Always Be Listening
W e’ve all been seduced by a good sales pitch in movies or in TV series. By the strong close or the moving speech. Michael Douglas as Gordon Gekko convincing Teldar Paper (and us) that Greed is good. Or Alec Baldwin in Glengarry Glen Ross instilling fear to motivate his real estate sales team. Or Jon Hamm as Don Draper delivering another convincing advertising pitch to his clients in Mad Men.
These expressions are about persuading the other side. About winning them over. About getting them to buy you or buy your product or just buy in. You get another human being or a group of them to do what you would want them to do. In the above examples, it’s the force of pure charisma that does the convincing. And we often think of salespeople as charismatic powerhouses that will others into seeing the world the way they do. Because that’s how they’re usually portrayed on film.
However, some of the best salespeople on the planet don’t rely on their capability to overpower. What they’ve cultivated is the ability to listen. And listen well.
Because, without listening, you never earn the opportunity to deliver the pitch.
Corey Myers, a close friend, and one of the best salesmen I know, once told me over lunch, “Sales reps are basically just waiters.”
In social settings, Corey is charming and animated. Some might even say he has an energetic mouth. A short time into our friendship, we scheduled a call to discuss my startup’s tech hiring. Corey was to sell me on his agency filling one or two of our open job reqs. I can remember what I was thinking when I fielded his phone call. I was bracing myself for a lecture from a caffeinated pitchman arguing his way into a new contract. What I got was drastically different.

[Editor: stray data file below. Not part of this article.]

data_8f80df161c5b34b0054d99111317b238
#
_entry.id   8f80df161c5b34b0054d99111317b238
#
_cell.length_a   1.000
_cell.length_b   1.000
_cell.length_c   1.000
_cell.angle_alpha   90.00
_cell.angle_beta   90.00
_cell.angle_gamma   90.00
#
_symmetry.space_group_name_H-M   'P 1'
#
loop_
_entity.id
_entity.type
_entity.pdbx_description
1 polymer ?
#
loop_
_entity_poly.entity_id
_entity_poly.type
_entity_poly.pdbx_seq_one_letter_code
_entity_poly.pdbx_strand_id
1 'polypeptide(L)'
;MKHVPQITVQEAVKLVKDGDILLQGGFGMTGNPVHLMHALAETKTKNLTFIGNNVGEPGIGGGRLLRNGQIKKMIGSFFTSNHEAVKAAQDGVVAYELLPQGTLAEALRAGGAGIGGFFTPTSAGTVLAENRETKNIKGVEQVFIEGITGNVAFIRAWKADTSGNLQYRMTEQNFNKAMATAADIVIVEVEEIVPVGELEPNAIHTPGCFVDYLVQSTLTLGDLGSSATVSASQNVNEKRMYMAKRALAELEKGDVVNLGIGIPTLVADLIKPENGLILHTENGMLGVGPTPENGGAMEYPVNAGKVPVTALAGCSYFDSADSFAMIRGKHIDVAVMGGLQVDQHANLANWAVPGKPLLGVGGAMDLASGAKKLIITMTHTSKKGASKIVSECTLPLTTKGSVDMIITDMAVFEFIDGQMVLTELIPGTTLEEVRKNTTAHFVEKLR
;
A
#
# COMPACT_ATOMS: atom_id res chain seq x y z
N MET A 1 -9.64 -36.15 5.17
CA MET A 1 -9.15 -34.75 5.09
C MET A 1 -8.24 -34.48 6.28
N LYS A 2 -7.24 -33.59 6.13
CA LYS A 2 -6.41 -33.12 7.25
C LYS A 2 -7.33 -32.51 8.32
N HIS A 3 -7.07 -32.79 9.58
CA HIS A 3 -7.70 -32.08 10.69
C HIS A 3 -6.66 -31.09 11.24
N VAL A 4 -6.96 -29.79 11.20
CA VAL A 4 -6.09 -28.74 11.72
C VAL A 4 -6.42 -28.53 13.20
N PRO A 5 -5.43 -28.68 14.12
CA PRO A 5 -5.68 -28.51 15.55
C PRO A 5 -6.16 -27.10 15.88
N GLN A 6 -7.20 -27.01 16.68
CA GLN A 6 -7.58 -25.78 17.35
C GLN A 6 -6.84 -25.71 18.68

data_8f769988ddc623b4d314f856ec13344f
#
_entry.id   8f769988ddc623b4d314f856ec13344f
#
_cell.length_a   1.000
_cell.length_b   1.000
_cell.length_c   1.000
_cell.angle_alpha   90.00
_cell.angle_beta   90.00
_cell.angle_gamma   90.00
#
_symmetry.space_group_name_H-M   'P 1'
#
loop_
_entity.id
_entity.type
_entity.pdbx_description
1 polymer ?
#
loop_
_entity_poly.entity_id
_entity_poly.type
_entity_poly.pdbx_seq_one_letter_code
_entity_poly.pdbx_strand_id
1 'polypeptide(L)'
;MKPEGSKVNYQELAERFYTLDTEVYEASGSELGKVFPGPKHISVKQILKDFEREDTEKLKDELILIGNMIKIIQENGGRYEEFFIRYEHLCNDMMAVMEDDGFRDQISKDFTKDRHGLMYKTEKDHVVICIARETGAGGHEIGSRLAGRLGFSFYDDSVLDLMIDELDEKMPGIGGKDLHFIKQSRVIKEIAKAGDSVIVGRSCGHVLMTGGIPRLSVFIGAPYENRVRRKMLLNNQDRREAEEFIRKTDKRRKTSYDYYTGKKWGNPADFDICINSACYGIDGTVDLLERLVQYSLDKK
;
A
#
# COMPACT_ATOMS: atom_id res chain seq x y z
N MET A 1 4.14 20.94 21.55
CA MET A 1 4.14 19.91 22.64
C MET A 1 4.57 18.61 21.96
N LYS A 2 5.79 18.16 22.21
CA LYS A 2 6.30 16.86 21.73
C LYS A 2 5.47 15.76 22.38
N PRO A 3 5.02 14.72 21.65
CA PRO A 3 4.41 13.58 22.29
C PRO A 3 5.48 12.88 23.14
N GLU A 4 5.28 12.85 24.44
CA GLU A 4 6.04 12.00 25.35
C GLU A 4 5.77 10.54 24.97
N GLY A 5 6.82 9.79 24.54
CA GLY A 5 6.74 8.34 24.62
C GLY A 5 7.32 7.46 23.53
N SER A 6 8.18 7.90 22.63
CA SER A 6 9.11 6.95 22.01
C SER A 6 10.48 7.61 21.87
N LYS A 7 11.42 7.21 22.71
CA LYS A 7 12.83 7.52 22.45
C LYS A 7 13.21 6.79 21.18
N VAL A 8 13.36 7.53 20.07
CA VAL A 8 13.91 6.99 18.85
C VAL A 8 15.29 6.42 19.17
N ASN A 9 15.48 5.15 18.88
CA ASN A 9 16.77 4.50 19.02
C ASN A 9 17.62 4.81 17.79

After exchanging pleasantries, Corey began asking succinct, pointed questions about my young start-up. After each inquiry, he would just shut up. I couldn’t believe Corey wasn’t chewing my ear off. I could barely hear him. I even wondered if he had pressed the “mute” button, on the other end of the phone line. Gradually, I became more engaged in the conversation, as I answered each of his questions. Instead of getting yet another pitch, I had someone on the other end that sounded interested and concerned about my needs.
Imagine yourself selling as a waiter. You approach your prospect with a short inquiry, “Is there anything I can do to help?” or “How can I best help you?” The conversational dynamic shifts. Instead of being the predatory sales guy yelling into the phone, telling the customer what they need, your disposition is quite different. You’re not here to convince. To persuade. To push your agenda. You’re here to help. Who doesn’t want help?